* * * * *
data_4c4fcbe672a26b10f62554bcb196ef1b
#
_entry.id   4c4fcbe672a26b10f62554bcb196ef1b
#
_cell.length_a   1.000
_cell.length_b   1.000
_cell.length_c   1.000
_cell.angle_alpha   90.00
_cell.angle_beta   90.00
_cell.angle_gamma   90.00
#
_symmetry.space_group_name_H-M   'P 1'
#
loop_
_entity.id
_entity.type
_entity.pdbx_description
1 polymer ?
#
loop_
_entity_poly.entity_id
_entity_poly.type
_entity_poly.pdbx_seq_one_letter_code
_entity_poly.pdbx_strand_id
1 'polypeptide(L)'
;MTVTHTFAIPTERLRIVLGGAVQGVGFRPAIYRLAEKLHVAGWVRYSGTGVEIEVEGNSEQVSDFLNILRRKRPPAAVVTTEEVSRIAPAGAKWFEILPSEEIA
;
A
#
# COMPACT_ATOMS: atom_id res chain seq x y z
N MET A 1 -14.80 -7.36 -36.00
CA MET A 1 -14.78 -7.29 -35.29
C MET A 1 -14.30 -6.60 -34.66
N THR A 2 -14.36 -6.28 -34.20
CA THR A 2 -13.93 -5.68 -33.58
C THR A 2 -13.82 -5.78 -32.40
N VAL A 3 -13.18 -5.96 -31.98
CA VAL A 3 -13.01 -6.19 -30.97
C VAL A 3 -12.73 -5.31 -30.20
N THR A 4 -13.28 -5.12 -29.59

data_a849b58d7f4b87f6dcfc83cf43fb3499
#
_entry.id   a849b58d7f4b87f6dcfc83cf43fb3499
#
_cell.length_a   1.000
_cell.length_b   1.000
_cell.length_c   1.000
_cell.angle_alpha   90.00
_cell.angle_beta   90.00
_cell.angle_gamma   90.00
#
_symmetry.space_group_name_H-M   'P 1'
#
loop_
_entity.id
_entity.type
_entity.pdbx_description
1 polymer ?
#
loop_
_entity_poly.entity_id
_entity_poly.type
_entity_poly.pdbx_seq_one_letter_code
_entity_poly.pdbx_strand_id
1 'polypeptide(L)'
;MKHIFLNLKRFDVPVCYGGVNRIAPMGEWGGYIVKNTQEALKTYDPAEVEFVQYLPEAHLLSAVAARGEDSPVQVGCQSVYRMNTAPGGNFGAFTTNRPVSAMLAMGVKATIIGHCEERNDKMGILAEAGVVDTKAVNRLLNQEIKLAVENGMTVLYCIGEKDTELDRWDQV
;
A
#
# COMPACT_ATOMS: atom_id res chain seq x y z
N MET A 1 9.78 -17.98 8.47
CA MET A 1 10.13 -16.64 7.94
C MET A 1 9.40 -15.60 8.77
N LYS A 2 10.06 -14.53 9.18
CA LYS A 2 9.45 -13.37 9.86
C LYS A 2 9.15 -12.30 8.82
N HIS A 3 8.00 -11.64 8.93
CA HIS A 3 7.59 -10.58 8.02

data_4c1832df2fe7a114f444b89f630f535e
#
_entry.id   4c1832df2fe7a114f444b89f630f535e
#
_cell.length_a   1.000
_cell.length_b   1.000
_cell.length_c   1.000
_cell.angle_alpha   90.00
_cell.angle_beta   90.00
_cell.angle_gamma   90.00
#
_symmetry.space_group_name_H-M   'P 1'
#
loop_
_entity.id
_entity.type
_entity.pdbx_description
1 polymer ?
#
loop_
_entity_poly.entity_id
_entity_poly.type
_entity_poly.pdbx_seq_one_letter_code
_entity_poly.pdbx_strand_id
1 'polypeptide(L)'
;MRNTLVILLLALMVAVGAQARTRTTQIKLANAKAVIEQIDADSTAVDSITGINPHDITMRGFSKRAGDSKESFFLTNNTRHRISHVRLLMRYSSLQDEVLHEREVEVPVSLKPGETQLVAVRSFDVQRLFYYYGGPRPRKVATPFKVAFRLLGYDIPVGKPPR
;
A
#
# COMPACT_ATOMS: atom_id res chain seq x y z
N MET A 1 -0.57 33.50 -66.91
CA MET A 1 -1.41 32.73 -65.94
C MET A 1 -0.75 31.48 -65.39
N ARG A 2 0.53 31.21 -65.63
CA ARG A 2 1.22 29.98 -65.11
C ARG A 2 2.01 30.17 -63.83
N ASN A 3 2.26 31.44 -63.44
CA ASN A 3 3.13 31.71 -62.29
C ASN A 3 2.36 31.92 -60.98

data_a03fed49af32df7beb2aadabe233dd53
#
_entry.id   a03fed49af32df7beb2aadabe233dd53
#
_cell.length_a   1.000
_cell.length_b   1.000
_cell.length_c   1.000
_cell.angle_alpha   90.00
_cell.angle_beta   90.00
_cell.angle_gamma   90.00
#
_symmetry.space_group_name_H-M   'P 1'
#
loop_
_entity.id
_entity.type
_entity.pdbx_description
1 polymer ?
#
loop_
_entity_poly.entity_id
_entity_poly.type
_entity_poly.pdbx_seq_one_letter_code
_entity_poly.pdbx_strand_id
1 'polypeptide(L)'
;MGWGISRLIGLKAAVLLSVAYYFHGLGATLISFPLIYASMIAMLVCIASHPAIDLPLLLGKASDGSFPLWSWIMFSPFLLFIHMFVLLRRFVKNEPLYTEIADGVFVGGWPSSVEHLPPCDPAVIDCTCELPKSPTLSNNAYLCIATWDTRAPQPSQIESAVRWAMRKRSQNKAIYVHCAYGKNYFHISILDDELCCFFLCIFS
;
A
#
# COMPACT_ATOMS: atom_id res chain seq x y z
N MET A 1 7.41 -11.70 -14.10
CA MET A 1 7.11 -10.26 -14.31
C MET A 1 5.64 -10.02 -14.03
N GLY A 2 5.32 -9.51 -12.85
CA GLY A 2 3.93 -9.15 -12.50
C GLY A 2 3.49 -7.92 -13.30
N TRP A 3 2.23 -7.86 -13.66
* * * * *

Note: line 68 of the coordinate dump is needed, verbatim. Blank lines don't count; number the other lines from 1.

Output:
A